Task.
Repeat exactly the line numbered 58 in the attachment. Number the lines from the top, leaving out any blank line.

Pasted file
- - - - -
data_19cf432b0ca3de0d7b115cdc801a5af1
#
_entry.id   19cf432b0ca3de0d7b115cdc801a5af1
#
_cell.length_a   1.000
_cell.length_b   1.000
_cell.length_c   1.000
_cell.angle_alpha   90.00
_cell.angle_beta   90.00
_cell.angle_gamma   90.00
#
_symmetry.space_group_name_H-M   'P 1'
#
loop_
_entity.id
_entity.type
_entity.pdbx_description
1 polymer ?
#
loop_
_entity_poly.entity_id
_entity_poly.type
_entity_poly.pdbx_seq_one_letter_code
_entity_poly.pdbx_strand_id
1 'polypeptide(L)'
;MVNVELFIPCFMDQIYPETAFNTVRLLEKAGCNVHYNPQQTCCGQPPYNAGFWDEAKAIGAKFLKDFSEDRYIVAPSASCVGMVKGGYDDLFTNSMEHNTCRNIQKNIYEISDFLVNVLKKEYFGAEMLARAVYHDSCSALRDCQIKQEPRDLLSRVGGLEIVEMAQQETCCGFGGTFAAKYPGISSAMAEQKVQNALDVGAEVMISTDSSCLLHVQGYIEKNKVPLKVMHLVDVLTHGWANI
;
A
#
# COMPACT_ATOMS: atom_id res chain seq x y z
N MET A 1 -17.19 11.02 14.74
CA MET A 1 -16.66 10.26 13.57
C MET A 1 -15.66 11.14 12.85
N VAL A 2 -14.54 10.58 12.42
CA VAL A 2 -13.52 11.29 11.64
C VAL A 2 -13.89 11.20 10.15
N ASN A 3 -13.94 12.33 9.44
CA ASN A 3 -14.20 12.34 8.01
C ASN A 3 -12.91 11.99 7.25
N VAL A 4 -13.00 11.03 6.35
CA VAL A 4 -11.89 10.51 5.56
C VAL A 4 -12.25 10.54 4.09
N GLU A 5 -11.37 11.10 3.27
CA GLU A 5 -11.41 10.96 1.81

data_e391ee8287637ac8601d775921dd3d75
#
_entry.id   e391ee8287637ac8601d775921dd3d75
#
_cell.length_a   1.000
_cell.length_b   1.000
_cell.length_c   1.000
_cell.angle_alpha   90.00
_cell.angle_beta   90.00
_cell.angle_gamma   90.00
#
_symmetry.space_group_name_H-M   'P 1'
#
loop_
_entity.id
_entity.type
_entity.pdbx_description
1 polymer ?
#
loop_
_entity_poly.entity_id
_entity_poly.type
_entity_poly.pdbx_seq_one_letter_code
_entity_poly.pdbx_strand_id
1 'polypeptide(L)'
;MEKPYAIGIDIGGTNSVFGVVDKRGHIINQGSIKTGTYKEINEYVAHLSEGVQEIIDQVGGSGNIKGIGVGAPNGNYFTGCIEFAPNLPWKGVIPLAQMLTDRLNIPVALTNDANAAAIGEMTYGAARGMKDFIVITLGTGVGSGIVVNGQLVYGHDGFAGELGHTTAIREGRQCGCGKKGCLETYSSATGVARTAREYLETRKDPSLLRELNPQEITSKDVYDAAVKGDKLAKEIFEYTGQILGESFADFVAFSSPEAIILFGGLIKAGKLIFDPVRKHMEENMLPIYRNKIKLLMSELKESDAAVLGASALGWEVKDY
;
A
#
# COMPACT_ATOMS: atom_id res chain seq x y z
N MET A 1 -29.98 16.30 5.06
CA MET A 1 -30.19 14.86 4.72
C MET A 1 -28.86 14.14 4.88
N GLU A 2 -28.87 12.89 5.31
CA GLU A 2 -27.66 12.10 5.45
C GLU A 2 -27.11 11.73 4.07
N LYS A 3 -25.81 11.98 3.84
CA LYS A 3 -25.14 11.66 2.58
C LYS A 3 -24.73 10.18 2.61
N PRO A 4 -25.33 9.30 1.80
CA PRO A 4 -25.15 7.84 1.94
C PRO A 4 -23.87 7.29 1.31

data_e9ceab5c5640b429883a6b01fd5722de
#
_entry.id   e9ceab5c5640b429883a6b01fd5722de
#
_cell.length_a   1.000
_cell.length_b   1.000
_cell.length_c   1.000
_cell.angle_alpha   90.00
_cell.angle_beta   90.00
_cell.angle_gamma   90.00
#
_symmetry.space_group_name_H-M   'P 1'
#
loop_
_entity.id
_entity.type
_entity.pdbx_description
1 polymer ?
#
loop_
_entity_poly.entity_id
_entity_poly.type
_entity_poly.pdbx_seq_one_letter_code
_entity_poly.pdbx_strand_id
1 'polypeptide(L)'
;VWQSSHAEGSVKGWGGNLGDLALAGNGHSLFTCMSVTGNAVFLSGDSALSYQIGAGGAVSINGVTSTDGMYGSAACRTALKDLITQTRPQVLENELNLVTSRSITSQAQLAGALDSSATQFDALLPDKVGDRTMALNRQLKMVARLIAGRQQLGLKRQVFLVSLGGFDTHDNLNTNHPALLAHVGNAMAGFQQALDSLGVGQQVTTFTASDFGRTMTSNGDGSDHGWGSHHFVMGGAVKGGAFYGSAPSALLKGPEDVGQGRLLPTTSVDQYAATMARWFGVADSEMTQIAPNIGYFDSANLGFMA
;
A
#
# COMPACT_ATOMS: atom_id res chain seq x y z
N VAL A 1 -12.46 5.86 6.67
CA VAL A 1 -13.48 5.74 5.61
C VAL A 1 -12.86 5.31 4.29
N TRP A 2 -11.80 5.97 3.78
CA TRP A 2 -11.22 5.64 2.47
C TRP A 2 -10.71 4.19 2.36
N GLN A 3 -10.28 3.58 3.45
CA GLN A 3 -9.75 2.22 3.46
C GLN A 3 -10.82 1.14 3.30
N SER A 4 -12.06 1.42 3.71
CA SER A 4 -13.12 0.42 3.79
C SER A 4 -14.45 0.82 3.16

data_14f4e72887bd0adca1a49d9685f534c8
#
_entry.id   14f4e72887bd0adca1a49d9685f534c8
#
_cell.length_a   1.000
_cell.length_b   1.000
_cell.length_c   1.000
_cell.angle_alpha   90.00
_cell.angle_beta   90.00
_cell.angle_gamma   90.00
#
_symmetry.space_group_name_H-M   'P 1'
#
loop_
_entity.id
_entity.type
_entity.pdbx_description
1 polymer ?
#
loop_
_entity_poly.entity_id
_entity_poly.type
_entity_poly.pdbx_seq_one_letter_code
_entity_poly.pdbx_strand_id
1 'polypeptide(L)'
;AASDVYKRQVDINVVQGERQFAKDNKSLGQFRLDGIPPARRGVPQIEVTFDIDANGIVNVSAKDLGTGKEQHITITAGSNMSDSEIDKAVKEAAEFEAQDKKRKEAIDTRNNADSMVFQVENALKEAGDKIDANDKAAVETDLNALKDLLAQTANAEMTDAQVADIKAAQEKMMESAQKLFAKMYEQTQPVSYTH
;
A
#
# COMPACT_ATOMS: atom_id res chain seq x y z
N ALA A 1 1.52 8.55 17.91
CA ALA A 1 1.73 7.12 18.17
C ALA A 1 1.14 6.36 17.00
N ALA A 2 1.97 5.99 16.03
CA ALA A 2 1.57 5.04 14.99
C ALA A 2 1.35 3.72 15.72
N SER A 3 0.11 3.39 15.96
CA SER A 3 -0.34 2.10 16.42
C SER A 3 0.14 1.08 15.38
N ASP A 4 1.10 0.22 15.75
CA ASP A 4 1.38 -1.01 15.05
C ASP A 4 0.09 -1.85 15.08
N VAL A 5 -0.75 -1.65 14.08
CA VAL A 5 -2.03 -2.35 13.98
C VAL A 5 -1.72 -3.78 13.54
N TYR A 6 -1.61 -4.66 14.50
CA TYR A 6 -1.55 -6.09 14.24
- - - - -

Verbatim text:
loop_